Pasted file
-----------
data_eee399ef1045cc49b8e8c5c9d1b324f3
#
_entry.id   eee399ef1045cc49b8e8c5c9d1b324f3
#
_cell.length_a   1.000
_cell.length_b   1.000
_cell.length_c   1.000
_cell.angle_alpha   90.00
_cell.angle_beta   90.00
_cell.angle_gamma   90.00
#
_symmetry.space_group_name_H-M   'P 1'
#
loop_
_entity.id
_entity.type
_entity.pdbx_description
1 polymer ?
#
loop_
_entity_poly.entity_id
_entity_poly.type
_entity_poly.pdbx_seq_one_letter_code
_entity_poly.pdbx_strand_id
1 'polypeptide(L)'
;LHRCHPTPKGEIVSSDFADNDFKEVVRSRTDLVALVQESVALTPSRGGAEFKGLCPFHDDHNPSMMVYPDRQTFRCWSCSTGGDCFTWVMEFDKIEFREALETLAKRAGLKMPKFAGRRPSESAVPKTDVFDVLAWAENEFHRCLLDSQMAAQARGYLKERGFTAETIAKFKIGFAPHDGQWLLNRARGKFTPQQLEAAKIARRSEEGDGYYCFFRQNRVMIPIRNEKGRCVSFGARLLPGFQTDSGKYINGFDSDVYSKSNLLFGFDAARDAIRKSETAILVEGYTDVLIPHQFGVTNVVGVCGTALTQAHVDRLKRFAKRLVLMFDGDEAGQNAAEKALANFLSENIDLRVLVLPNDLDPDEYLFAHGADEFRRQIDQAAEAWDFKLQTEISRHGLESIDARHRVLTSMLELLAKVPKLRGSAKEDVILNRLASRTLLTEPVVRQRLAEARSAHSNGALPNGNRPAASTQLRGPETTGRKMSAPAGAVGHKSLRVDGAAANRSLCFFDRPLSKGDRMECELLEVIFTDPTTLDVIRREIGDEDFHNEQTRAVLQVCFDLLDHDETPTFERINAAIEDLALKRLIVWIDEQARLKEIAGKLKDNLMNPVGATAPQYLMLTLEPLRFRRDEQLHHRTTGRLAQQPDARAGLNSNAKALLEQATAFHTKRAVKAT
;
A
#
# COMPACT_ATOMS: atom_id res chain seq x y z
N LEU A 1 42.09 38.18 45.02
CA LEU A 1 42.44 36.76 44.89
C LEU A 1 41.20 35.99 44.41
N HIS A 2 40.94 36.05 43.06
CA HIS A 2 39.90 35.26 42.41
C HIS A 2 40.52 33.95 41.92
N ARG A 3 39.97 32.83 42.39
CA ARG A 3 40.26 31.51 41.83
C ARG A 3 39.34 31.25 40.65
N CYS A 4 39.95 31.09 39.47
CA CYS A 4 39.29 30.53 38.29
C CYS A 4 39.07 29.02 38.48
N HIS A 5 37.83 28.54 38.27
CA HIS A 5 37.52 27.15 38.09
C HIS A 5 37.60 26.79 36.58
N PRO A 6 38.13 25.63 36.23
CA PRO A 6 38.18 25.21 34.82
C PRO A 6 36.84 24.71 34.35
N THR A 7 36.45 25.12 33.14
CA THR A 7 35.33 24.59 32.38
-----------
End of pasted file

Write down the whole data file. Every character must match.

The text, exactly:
data_eee399ef1045cc49b8e8c5c9d1b324f3
#
_entry.id   eee399ef1045cc49b8e8c5c9d1b324f3
#
_cell.length_a   1.000
_cell.length_b   1.000
_cell.length_c   1.000
_cell.angle_alpha   90.00
_cell.angle_beta   90.00
_cell.angle_gamma   90.00
#
_symmetry.space_group_name_H-M   'P 1'
#
loop_
_entity.id
_entity.type
_entity.pdbx_description
1 polymer ?
#
loop_
_entity_poly.entity_id
_entity_poly.type
_entity_poly.pdbx_seq_one_letter_code
_entity_poly.pdbx_strand_id
1 'polypeptide(L)'
;LHRCHPTPKGEIVSSDFADNDFKEVVRSRTDLVALVQESVALTPSRGGAEFKGLCPFHDDHNPSMMVYPDRQTFRCWSCSTGGDCFTWVMEFDKIEFREALETLAKRAGLKMPKFAGRRPSESAVPKTDVFDVLAWAENEFHRCLLDSQMAAQARGYLKERGFTAETIAKFKIGFAPHDGQWLLNRARGKFTPQQLEAAKIARRSEEGDGYYCFFRQNRVMIPIRNEKGRCVSFGARLLPGFQTDSGKYINGFDSDVYSKSNLLFGFDAARDAIRKSETAILVEGYTDVLIPHQFGVTNVVGVCGTALTQAHVDRLKRFAKRLVLMFDGDEAGQNAAEKALANFLSENIDLRVLVLPNDLDPDEYLFAHGADEFRRQIDQAAEAWDFKLQTEISRHGLESIDARHRVLTSMLELLAKVPKLRGSAKEDVILNRLASRTLLTEPVVRQRLAEARSAHSNGALPNGNRPAASTQLRGPETTGRKMSAPAGAVGHKSLRVDGAAANRSLCFFDRPLSKGDRMECELLEVIFTDPTTLDVIRREIGDEDFHNEQTRAVLQVCFDLLDHDETPTFERINAAIEDLALKRLIVWIDEQARLKEIAGKLKDNLMNPVGATAPQYLMLTLEPLRFRRDEQLHHRTTGRLAQQPDARAGLNSNAKALLEQATAFHTKRAVKAT
;
A
#
# COMPACT_ATOMS: atom_id res chain seq x y z
N LEU A 1 42.09 38.18 45.02
CA LEU A 1 42.44 36.76 44.89
C LEU A 1 41.20 35.99 44.41
N HIS A 2 40.94 36.05 43.06
CA HIS A 2 39.90 35.26 42.41
C HIS A 2 40.52 33.95 41.92
N ARG A 3 39.97 32.83 42.39
CA ARG A 3 40.26 31.51 41.83
C ARG A 3 39.34 31.25 40.65
N CYS A 4 39.95 31.09 39.47
CA CYS A 4 39.29 30.53 38.29
C CYS A 4 39.07 29.02 38.48
N HIS A 5 37.83 28.54 38.27
CA HIS A 5 37.52 27.15 38.09
C HIS A 5 37.60 26.79 36.58
N PRO A 6 38.13 25.63 36.23
CA PRO A 6 38.18 25.21 34.82
C PRO A 6 36.84 24.71 34.35
N THR A 7 36.45 25.12 33.14
CA THR A 7 35.33 24.59 32.38